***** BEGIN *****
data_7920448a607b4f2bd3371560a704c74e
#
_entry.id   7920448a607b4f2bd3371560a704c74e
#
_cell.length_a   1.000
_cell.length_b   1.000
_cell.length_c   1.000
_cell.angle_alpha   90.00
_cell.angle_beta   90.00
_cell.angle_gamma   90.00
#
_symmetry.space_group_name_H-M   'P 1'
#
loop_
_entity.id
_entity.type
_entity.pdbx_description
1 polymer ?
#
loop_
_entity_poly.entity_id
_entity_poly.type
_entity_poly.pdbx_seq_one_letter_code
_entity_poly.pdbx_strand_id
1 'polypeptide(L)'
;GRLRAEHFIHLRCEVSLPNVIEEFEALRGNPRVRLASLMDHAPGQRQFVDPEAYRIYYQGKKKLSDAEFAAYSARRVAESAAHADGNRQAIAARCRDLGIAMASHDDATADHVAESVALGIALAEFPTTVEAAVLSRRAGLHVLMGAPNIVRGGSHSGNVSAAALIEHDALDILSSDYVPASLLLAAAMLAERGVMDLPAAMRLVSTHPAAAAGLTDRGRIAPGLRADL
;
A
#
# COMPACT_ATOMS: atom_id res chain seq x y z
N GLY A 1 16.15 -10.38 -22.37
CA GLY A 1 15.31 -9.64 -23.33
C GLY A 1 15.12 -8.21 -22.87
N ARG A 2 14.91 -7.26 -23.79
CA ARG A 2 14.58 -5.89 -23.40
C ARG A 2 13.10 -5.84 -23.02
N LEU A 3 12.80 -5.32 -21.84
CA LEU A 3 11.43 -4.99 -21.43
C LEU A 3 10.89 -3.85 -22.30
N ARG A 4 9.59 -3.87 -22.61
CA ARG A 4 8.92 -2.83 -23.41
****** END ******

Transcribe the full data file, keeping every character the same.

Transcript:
data_7920448a607b4f2bd3371560a704c74e
#
_entry.id   7920448a607b4f2bd3371560a704c74e
#
_cell.length_a   1.000
_cell.length_b   1.000
_cell.length_c   1.000
_cell.angle_alpha   90.00
_cell.angle_beta   90.00
_cell.angle_gamma   90.00
#
_symmetry.space_group_name_H-M   'P 1'
#
loop_
_entity.id
_entity.type
_entity.pdbx_description
1 polymer ?
#
loop_
_entity_poly.entity_id
_entity_poly.type
_entity_poly.pdbx_seq_one_letter_code
_entity_poly.pdbx_strand_id
1 'polypeptide(L)'
;GRLRAEHFIHLRCEVSLPNVIEEFEALRGNPRVRLASLMDHAPGQRQFVDPEAYRIYYQGKKKLSDAEFAAYSARRVAESAAHADGNRQAIAARCRDLGIAMASHDDATADHVAESVALGIALAEFPTTVEAAVLSRRAGLHVLMGAPNIVRGGSHSGNVSAAALIEHDALDILSSDYVPASLLLAAAMLAERGVMDLPAAMRLVSTHPAAAAGLTDRGRIAPGLRADL
;
A
#
# COMPACT_ATOMS: atom_id res chain seq x y z
N GLY A 1 16.15 -10.38 -22.37
CA GLY A 1 15.31 -9.64 -23.33
C GLY A 1 15.12 -8.21 -22.87
N ARG A 2 14.91 -7.26 -23.79
CA ARG A 2 14.58 -5.89 -23.40
C ARG A 2 13.10 -5.84 -23.02
N LEU A 3 12.80 -5.32 -21.84
CA LEU A 3 11.43 -4.99 -21.43
C LEU A 3 10.89 -3.85 -22.30
N ARG A 4 9.59 -3.87 -22.61
CA ARG A 4 8.92 -2.83 -23.41